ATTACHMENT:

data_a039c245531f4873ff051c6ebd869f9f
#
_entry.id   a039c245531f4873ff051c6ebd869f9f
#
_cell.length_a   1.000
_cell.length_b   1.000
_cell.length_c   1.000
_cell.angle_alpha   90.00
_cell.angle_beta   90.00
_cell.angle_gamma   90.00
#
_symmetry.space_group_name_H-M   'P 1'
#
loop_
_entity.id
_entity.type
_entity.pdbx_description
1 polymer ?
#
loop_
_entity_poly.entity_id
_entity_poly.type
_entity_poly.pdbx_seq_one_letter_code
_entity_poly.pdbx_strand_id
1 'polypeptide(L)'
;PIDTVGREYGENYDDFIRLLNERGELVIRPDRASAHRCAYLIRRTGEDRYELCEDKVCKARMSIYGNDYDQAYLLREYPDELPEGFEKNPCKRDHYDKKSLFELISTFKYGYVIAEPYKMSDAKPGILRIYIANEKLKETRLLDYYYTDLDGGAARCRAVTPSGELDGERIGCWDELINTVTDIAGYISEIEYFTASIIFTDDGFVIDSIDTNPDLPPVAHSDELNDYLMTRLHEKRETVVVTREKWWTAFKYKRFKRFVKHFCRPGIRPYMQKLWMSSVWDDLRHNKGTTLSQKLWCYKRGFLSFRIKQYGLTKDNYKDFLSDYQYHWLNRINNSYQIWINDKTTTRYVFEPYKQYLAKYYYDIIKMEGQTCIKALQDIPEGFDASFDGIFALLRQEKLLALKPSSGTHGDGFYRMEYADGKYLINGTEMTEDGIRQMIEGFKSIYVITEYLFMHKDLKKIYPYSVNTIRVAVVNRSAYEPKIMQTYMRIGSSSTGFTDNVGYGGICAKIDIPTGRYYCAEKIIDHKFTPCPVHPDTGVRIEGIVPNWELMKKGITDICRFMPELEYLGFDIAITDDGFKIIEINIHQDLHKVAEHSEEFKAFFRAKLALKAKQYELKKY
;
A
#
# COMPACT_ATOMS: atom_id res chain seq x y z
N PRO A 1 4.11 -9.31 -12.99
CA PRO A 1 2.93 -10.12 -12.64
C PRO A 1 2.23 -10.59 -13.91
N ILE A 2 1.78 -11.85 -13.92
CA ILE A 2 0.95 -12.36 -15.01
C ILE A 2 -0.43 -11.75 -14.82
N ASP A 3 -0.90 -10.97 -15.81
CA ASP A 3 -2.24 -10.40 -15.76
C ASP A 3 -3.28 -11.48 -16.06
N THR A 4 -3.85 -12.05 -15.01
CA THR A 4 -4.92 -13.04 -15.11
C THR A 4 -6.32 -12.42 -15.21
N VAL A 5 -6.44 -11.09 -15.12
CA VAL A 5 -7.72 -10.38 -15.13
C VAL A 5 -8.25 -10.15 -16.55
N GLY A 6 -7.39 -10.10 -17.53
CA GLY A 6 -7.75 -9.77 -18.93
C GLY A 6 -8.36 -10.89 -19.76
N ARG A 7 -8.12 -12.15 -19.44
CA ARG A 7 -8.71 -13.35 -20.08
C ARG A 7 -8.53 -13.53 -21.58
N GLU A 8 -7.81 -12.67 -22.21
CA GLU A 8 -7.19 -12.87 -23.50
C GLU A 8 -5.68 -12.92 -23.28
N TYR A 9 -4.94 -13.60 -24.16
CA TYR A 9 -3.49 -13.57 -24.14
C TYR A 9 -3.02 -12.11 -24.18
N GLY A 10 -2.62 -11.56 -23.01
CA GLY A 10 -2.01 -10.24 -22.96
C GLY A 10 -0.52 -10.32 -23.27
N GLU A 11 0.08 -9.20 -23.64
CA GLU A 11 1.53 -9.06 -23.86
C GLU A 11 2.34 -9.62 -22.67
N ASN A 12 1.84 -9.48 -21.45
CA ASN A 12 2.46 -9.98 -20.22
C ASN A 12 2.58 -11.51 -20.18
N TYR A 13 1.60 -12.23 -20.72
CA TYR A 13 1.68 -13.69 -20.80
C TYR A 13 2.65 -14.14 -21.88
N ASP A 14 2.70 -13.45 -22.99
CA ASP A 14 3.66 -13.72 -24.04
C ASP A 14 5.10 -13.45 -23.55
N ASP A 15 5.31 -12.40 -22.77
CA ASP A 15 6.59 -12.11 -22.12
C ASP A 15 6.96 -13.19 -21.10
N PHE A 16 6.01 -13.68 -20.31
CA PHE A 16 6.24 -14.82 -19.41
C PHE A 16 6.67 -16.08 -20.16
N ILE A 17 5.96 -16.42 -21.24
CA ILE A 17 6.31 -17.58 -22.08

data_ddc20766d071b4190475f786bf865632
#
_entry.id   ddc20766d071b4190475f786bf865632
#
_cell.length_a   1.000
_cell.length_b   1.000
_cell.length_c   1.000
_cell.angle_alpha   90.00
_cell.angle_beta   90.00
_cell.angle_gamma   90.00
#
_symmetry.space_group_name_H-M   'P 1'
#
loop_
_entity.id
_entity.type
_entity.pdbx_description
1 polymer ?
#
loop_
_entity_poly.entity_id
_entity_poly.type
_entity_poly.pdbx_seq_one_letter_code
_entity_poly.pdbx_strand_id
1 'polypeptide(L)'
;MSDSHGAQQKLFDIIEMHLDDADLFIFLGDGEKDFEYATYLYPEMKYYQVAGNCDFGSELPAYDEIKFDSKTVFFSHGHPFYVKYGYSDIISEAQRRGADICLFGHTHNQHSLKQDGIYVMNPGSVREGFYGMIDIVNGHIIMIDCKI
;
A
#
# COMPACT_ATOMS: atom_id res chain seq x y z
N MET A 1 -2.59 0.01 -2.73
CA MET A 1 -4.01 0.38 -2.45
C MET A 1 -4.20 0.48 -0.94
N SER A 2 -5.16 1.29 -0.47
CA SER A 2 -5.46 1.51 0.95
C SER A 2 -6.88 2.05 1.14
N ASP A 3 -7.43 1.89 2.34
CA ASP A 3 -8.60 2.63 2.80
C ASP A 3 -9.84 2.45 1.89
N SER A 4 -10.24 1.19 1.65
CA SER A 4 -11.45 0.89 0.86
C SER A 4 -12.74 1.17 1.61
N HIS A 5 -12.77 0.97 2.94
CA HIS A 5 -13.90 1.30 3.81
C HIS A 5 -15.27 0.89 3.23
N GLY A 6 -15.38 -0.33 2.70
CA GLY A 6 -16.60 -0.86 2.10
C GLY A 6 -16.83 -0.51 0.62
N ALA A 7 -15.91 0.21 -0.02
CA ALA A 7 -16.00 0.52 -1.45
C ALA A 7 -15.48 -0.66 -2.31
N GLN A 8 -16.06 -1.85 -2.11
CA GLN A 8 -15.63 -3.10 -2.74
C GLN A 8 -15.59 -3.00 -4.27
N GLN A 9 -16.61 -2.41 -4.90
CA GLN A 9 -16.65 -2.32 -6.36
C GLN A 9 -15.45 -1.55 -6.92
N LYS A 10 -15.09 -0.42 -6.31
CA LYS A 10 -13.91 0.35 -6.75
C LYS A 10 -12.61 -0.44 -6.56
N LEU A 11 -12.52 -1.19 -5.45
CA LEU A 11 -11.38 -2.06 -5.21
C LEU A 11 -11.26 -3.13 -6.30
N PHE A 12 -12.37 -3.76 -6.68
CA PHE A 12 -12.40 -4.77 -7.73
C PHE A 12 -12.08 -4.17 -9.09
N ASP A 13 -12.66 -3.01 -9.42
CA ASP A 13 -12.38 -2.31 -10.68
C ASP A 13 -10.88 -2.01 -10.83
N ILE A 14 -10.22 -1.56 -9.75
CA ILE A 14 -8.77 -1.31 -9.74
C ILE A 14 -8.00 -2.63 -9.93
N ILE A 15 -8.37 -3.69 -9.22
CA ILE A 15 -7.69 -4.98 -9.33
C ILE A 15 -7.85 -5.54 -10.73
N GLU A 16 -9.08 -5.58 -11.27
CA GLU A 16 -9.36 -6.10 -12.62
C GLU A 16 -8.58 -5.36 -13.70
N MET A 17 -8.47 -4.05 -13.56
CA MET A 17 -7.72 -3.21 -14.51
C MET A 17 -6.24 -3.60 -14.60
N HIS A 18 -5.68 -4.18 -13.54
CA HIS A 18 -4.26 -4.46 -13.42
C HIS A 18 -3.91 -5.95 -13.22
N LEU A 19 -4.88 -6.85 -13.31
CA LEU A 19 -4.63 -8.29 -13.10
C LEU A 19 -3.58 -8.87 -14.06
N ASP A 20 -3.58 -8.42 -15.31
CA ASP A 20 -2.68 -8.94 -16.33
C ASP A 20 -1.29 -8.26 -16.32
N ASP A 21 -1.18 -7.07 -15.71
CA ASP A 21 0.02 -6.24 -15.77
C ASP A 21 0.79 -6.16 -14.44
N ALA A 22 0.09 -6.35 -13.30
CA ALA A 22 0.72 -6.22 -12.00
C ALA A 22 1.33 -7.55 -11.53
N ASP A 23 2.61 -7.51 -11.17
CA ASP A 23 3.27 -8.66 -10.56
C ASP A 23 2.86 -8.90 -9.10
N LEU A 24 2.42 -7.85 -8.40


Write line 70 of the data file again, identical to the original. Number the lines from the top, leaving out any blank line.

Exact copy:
N ASP A 14 2.70 -13.45 -22.99